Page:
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12/05/2008 01:55:12 PM · #1
Blasphemy as a subject has been brought up in other threads here over the years. Myself, I'm all for blasphemy, it serves an important purpose! I feel that, sometimes, you really must knock people off their pedestals. Even if that person is a god!

But did you know there's a UN resolution (62/145, non-binding, as of yet) designed to prevent/punish speech that is offensive to religion?

From Fox News (of all places!):

U.N. Anti-Blasphemy Resolution Curtails Free Speech, Critics Say

I'm very interested in what those here who've complained about blasphemy here in the past feel about such legislation. Heck, I'm even curious what those who haven't done so think about it.

To revisit a comment I made in another post, if such a resolution passes, I can't WAIT for the radical Muslims to round up and detain all the Christians in my country... for daring to suggest that there is any god but Allah! Blasphemy!!!
12/05/2008 02:17:57 PM · #2
Jesus f**king Christ, that seems a bit harsh.

<edit> replaced U & C for a couple of **

Message edited by author 2008-12-05 14:18:28.
12/05/2008 02:19:35 PM · #3
I be thrown into prison every time I stubbed my toe.
12/05/2008 02:21:44 PM · #4
Originally posted by Strikeslip:

I be thrown into prison every time I stubbed my toe.


and come.
12/05/2008 02:22:46 PM · #5
Originally posted by Simms:

Jesus f**king Christ


What a blasphemous image you've just put in forcibly inserted into my head!

Message edited by author 2008-12-05 18:06:22.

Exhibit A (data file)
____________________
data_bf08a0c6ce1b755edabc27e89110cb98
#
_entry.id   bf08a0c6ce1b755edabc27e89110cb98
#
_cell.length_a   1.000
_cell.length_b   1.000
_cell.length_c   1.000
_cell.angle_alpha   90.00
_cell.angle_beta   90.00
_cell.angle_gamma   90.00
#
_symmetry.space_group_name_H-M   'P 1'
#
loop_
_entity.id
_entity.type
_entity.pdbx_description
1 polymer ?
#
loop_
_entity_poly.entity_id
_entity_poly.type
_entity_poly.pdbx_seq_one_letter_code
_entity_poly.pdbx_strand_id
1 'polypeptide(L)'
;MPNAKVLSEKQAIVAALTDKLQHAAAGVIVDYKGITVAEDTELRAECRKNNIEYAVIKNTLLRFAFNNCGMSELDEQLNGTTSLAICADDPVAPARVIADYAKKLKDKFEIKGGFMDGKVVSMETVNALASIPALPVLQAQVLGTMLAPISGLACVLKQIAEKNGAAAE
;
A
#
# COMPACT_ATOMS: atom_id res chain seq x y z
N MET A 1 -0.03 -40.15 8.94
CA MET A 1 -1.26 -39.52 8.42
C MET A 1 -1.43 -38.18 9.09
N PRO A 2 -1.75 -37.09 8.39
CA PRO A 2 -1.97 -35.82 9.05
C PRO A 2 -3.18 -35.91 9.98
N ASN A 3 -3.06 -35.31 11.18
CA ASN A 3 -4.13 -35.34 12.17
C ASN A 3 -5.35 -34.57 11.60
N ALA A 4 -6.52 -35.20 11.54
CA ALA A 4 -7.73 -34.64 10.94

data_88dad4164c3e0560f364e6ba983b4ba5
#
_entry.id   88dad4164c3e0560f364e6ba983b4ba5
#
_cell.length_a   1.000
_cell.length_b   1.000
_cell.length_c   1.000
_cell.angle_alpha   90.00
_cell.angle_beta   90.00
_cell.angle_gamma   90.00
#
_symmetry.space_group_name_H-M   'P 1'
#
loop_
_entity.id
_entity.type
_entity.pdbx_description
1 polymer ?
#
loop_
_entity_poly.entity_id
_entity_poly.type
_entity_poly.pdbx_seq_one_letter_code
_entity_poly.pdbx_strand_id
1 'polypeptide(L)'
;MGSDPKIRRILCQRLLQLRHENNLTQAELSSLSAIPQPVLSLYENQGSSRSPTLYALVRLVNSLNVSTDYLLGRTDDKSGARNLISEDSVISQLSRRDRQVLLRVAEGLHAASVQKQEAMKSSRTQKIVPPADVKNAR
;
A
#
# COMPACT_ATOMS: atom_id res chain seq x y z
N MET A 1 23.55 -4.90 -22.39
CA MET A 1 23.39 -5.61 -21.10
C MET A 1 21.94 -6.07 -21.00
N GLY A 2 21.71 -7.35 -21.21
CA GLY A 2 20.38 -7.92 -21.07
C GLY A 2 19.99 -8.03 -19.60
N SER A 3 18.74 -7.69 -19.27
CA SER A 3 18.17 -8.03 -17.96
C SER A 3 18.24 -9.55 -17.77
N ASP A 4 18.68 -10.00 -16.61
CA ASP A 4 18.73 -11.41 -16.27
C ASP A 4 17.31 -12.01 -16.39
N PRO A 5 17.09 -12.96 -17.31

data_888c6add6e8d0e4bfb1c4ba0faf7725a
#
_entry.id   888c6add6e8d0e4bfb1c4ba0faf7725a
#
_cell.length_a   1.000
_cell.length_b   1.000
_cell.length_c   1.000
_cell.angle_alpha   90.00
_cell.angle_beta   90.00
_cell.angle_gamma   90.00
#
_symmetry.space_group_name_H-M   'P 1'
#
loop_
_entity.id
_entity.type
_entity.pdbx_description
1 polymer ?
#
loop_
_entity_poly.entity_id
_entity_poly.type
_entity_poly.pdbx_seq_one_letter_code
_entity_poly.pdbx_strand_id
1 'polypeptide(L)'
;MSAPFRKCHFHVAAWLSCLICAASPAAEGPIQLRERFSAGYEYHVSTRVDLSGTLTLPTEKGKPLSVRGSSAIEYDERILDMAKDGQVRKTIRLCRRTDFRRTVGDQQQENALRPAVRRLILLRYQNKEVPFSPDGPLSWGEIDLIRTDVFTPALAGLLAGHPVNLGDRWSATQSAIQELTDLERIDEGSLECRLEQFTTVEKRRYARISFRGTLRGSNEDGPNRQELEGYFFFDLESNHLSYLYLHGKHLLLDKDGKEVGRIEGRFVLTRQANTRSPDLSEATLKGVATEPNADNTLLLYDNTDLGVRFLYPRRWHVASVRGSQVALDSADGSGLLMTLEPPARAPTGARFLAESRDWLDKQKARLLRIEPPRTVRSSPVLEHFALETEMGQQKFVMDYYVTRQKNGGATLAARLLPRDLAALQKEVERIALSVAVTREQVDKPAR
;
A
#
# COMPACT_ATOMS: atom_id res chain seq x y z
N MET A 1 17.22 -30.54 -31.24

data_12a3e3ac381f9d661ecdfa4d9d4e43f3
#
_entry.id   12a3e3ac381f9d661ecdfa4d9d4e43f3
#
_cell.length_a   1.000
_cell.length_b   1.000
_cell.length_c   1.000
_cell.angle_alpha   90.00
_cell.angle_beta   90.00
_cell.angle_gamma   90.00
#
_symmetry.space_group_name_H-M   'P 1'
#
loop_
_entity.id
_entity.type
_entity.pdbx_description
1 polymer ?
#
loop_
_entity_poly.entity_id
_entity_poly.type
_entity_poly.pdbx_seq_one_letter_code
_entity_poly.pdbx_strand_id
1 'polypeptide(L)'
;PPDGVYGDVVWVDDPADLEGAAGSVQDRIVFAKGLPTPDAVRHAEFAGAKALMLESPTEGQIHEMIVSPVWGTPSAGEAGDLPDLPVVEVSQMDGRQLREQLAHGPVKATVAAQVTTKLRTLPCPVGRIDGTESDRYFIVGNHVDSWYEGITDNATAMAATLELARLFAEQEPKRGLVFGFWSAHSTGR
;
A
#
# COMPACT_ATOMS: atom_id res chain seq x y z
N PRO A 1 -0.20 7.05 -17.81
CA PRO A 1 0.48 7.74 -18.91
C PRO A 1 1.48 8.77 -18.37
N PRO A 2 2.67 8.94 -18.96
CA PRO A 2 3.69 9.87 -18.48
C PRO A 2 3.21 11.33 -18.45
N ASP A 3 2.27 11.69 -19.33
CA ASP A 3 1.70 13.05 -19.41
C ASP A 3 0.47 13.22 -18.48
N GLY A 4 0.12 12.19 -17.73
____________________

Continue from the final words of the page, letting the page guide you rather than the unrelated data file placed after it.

12/05/2008 02:23:25 PM · #6
<trying to intelligently articulate what i'm wanting to say>

Defining "offensive" clearly and objectively is perhaps the most nebulous of all tasks. It is like holding melting jello in a sieve -- it can be done, but it isn't really effective and it won't last.

When I was younger, I heard someone say something to the effects that if someone gets offended, it is probably because they are looking to be offended or want to be.

Very little offends me. At this moment, I can think of nothing that truly offends me.

My point? a law like that would only cause more trouble than it would solve.

You(collectively, not personally, mousie) disagree with me? Fine. You think my God is an idiot? Whatever. I'm not his defender. He can do that himself, if he wants.

I don't need a law to try and protect me from being offended.

(using God as blasphemy is most commonly associated with religion)

(note -- I've got a wonky connection right now, so I haven't fully loaded the link in the OP, just responding to what he has said)
12/05/2008 02:33:00 PM · #7
Originally posted by karmat:

My point? a law like that would only cause more trouble than it would solve.

You(collectively, not personally, mousie) disagree with me? Fine. You think my God is an idiot? Whatever. I'm not his defender. He can do that himself, if he wants.

I don't need a law to try and protect me from being offended.


How... reasonable!!! I wish more people saw the world this way.

While it does seem true that people who are offended are often out looking for offense, it's also fair to say that there are people out there looking to offend, and their behavior can't be completely written off. However, as reasonable adults, we should be able to recognize someone who's out to offend... and either meet it with a reasoned, constructive response, or let it go.

Any attempt to legislate offense out of existence (sound familiar?) smacks of a profound insecurity, to me!
12/05/2008 05:18:43 PM · #8
Your blaspheming doesn't bother me at all.

It doesn't change my faith at all, and it won't change the fact that I can smile at you and say, "Hey, man, how you doing?"